Home Depot and Menards home improvement stores stand accused of deceiving customers with inaccurate designations on their 4×4 lumber. Apparently, they are actually a half inch short on their measurements.
However, isn’t it common knowledge for lumber measurements to fall short of the labeled product? The two stores are now facing class-action lawsuits, and it wouldn’t be surprising if they were caught off-guard by this.
Unfortunately for The Home Depot and Menards retailers, it seems that the argument is over the amount of wood received with the product, as opposed to a piece of lumber that meets the specified standard of carpentry. To put it simply, you literally do not need a 4×4 piece of lumber to build a wall or hang sheetrock, and if you think about it, the amount of wood is irrelevant.
Apparently, this is a standard practice, according to retailers, as there are “nominal designations accepted in government-approved industry standards, which also specify actual minimum dimensions — 1½ inches by 3½ inches for a 2×4, for example, and 3½ inches by 3½ inches for a 4×4,” according to a report by Journal Sentinel.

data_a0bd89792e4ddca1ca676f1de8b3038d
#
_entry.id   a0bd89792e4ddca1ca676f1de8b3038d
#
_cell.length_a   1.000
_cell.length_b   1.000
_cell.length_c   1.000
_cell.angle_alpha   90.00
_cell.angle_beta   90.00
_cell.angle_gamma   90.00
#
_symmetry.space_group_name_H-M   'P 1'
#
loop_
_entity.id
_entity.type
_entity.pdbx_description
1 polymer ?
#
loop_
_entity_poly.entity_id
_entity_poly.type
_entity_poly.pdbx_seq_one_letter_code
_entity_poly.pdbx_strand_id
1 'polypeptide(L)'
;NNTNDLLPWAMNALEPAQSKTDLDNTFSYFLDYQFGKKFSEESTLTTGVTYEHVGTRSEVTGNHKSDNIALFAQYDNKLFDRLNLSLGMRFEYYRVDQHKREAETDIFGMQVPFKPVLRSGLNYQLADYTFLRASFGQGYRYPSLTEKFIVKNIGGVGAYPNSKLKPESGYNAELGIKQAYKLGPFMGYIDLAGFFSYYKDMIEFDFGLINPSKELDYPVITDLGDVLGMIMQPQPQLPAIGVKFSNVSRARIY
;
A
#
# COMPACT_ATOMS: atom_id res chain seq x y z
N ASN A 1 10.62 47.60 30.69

It’s also something that any trade person should know, but these are customers, and according to attorney Yevgeniy (Eugene) Turin of McGuire Law, the dispute hinges on whether the average consumer would know the measurement designations on lumber are an industry standard and should an accurate measurement be included with the product?
That said, this would be analogous to a car’s “Objects in mirror are closer than they appear.” Of course, it would be smaller in the case of lumber. This makes you wonder how the side-view mirror got its description. Is it common knowledge that a convex mirror distorts the size of the object?
Is this lawsuit representative of the average Joe’s common knowledge?
There was an unscientific survey given to 18 Menard shoppers, and one-third of those questioned about lumber measurements didn’t actually know what a 4 x 4 actually measured.
Of course, if you measure a 2 x 4, you’ll also come up short, and this is something found in other lumber items, too. That’s because when a tree has fallen and is cut to size during a harvest, it is soaking wet. Later, it is kiln dried causing shrinkage (cue the Seinfeld reference).
So, should customers know the actual measurements of wood or should Home Depot and Menards start printing accurate measurements on their labels? Is the amount the wood for customers relevant? After all, is the lack of wood that comes with their lumber doing them any harm considering that houses have been built with those measurements for decades?
[Featured Image by Justin Sullivan/Getty Images]